Texts From Facebook Aren’t Illegal Robocalls, High Court Rules

The decision ends a class action led by a man who thought a 1991 law could help him solve a 2021 problem.

(AP Photo/Jenny Kane, File)

WASHINGTON (CN) — Ruling against a man who for months received messages about attempted Facebook log-ins from an unregistered device, the U.S. Supreme Court found Thursday that the social media giant’s account-specific security system is not the same thing as an illegal robocall that uses an automatic dialing system.

The opinion emphasizes that in 1991 when the Telephone Consumer Protection Act was adopted Congress in particular was worried abut the harm of robocallers tying up emergency lines at random, or every line at a single location. This is partly why TCPA-restricted systems by definition need to include autodialers.

Were the court now to expand the definition of an illegal TCPA-restricted device to encompass any equipment that can dial automatically and store numbers, Justice Sonia Sotomayor said it would “take a chainsaw to these nuanced problems when Congress meant to use a scalpel.”

The unanimous decision follows oral arguments in December where Justice Clarence Thomas was outspoken that the Telephone Consumer Protection Act, or TCPA, did not envision today’s tech nuisances.

“I think it’s a little odd when … we make great effort to interpret statute that really wasn’t intended for the universe in which we are operating now,” Thomas said. “And at what point do we simply say that?”

The TCPA was enacted at a time when cellphone contracts typically included per-call fee, in a bid to keep telemarketers from interrupting family meals and using prerecorded voice messages to randomly dial hospital rooms, prisons and emergency lines. Americans who brought successful lawsuits against their autodialers could recover up to $1,500 per violation or three times their actual damages.

Noah Duguid sought to cash in, saying he never even signed up Facebook but kept getting texts about supposed log-ins to his account, even after he asked Facebook to stop. In a footnote, Sotomayor notes the possibility that who ever had Duguid’s phone number before him had used it to sign up for Facebook.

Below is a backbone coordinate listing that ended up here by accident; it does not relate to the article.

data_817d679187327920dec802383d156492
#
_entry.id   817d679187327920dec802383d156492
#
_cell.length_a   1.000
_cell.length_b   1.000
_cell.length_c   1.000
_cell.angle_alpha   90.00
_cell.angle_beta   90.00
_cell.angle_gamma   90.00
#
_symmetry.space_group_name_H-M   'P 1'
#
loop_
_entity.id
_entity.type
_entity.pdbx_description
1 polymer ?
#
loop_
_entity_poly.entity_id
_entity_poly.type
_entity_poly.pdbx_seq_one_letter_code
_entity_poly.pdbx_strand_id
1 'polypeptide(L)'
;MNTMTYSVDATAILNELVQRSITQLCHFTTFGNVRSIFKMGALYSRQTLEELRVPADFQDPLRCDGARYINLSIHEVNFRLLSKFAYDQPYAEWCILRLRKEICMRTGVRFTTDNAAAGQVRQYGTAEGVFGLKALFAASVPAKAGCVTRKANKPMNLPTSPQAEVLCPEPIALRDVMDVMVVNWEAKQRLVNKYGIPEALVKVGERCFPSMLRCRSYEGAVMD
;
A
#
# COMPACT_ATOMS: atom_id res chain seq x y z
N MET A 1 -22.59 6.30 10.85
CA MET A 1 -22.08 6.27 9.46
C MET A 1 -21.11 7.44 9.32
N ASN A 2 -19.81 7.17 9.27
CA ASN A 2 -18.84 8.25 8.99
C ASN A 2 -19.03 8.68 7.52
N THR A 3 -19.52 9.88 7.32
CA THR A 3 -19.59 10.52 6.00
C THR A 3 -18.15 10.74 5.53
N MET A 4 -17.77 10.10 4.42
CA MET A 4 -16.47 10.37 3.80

A federal judge dismissed the suit, and Facebook appealed to the Supreme Court when the Ninth Circuit reversed, concluding that any device or system with the capability to randomly generate and store numbers and dial them automatically could qualify as a TCPA restricted system.

Sotomayor’s opinion largely focuses on what Congress says about autodialers in the statute, defining it as a device used “to store or produce telephone numbers to be called, using a random or sequential number generator.” The clause involving random number generators modifies both verbs that precede it, Sotomayor wrote, specifying how the devices store or produce telephone numbers. 

“Duguid’s interpretation of an autodialer would capture virtually all modern cell phones, which have the capacity to ‘store … telephone numbers to be called’ and ‘dial such numbers,’” she wrote. “The TCPA’s liability provisions, then, could affect ordinary cell phone owners in the course of commonplace usage, such as speed dialing or sending automated text messages responses.”

In a concurring opinion, Justice Samuel Alito — who turned 71 on Thursday — noted the heavy reliance the high court used on a canon of interpretation. In a treatise written by the late Justice Antonin Scalia and Bryan Garner — a Garner & Garner attorney representing Duguid — the “series-qualifier cannon” used by the court to examine TCPA language was not as rigid or inflexible as implied. 

“Canons of interpretation can help in figuring out the meaning of troublesome statutory language, but if they are treated like rigid rules, they can lead us astray,” Alito wrote. “When this court describes canons as rules or quotes canons while omitting their caveats and limitations, we only encourage lower courts to regulate statutory interpretation to a series of if-then computations. No reasonable reader interprets text that way.” 

Kirkland & Ellis attorney Paul Clement, who represented Facebook, also did not return a request for comment.

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